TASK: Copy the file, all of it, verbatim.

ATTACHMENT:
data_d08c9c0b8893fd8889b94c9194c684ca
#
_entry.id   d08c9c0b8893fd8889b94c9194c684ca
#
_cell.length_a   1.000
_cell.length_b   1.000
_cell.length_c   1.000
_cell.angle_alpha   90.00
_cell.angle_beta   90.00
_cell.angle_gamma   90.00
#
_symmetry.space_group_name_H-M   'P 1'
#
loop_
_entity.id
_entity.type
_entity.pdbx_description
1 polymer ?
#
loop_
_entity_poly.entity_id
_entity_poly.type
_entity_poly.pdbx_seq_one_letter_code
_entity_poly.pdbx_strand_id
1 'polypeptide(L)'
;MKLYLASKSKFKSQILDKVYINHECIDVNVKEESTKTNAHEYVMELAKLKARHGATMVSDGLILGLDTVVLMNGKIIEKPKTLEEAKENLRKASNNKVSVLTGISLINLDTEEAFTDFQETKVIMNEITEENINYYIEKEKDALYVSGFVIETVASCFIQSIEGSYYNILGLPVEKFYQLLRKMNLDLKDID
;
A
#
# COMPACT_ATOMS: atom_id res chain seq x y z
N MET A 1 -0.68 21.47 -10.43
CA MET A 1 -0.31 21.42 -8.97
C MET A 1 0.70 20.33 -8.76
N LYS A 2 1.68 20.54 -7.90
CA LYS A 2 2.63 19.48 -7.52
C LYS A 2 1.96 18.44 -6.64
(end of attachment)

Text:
data_d08c9c0b8893fd8889b94c9194c684ca
#
_entry.id   d08c9c0b8893fd8889b94c9194c684ca
#
_cell.length_a   1.000
_cell.length_b   1.000
_cell.length_c   1.000
_cell.angle_alpha   90.00
_cell.angle_beta   90.00
_cell.angle_gamma   90.00
#
_symmetry.space_group_name_H-M   'P 1'
#
loop_
_entity.id
_entity.type
_entity.pdbx_description
1 polymer ?
#
loop_
_entity_poly.entity_id
_entity_poly.type
_entity_poly.pdbx_seq_one_letter_code
_entity_poly.pdbx_strand_id
1 'polypeptide(L)'
;MKLYLASKSKFKSQILDKVYINHECIDVNVKEESTKTNAHEYVMELAKLKARHGATMVSDGLILGLDTVVLMNGKIIEKPKTLEEAKENLRKASNNKVSVLTGISLINLDTEEAFTDFQETKVIMNEITEENINYYIEKEKDALYVSGFVIETVASCFIQSIEGSYYNILGLPVEKFYQLLRKMNLDLKDID
;
A
#
# COMPACT_ATOMS: atom_id res chain seq x y z
N MET A 1 -0.68 21.47 -10.43
CA MET A 1 -0.31 21.42 -8.97
C MET A 1 0.70 20.33 -8.76
N LYS A 2 1.68 20.54 -7.90
CA LYS A 2 2.63 19.48 -7.52
C LYS A 2 1.96 18.44 -6.64